I was back to the http://bit.ly service after a significant hiatus, and was pleasantly surprised with the simple and elegant interface. I am starting to blog about simple and elegant services starting primarily as an inspiration and reference for our internal teams.
Here is a bit of a context as to how I got started back with bit.ly: One of my biggest strengths is the ability to try out something immediately after hearing it. Not just reading about it, actually trying it out. This is a habit I’ve observed on some of the most impressive tech gurus I’ve had the privilege to work with. I had heard this story from a veteran blogger yesterday on how he has integrated bit.ly into his daily rhythm, and how that helps him produce a steady stream of good posts and tweets. Here I am this morning trying out the service again and attempting to integrate into my reading time.
- The first page on the bit.ly site is a treatise on simplicity.
- The most common use case for visitors to the site is to shorten a URL. A good sized text box for the source URL and a visible Shorten button right on the top of the page gives access to this most common use case.
- The main body of the page has enough whitespace and a few key elements with one large image and two calls to action .. Join (most visible) and Sign In (a very common use case)
- The space below describes the three most popular functions of the site: Organizing, Click Tracking and Sharing of links. Just a brief description and a simple vector graphic/icon to communicate the functionality.
There is some more stuff below the first Viewport that I was not too bothered with (What is a Viewport? Check out Apple’s developer page on Configuring the Viewport).
Here is what I learned from this very simple page, not unlike many other well designed pages around the world:
- Find out your most common use case and make it prominent and accessible in your app/site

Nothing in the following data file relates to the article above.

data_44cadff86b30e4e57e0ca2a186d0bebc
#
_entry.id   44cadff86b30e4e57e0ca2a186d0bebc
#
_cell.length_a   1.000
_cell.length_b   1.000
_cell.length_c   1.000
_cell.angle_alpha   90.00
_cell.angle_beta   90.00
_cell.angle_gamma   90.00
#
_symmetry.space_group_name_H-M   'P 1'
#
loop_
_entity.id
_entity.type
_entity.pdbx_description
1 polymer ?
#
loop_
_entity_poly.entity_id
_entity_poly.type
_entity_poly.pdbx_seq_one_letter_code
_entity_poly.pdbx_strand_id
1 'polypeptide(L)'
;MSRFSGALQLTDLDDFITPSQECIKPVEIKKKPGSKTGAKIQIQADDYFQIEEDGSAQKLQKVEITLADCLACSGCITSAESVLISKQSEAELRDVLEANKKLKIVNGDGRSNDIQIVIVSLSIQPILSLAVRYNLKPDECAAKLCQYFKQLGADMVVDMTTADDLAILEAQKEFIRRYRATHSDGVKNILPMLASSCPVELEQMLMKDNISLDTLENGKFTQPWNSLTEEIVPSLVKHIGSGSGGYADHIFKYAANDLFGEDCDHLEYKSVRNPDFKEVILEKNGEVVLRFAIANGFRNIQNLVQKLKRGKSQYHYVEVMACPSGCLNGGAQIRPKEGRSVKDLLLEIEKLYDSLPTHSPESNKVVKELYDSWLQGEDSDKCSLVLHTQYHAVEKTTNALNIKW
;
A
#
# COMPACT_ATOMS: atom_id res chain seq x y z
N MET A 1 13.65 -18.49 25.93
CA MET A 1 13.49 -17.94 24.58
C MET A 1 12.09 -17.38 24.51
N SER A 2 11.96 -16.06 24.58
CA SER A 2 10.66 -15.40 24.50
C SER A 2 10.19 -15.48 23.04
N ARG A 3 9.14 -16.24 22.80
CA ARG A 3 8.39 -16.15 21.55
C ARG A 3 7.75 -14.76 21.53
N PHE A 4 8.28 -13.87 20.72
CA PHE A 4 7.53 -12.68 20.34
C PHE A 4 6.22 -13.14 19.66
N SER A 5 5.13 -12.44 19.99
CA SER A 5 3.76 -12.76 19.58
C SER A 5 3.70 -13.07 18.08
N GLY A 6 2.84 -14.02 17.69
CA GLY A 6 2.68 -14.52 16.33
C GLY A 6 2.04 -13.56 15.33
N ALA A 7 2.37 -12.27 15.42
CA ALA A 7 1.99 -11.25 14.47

- Simplicity is about understanding what your users are looking for out of your site/app, prioritizing the most common use cases and presenting them prominently.
- Simplicity is also about hiding the many trivial details from the first Viewport.
- White space is important to give the page a “light” feel.
There were a few other simple things that made the whole experience pleasant:
- Option to sign in through Facebook/Twitter, instead of creating a new account. Though it did not matter to me, it does reduce the friction in bringing in additional users. Single sign on in the enterprise space is such a biggie because of this pattern of user adoption. What more can we do to enable better adoption of the apps we create inside our customer organizations
- The service once I signed in also stayed simple: Two top level tabs (Your Stuff, Your Network) and four second level links to most commonly accessed functionality.
- The bulk of the page was ofcourse my bitmarks, and actions around them.
- Some quick help, and a promotion of some new features and tools rounded up the first page when signed in.
All in all, this is a pleasant site, that inspired me to write a blog as soon as encountered it. We strive to make our apps simpler inspired by sites like these.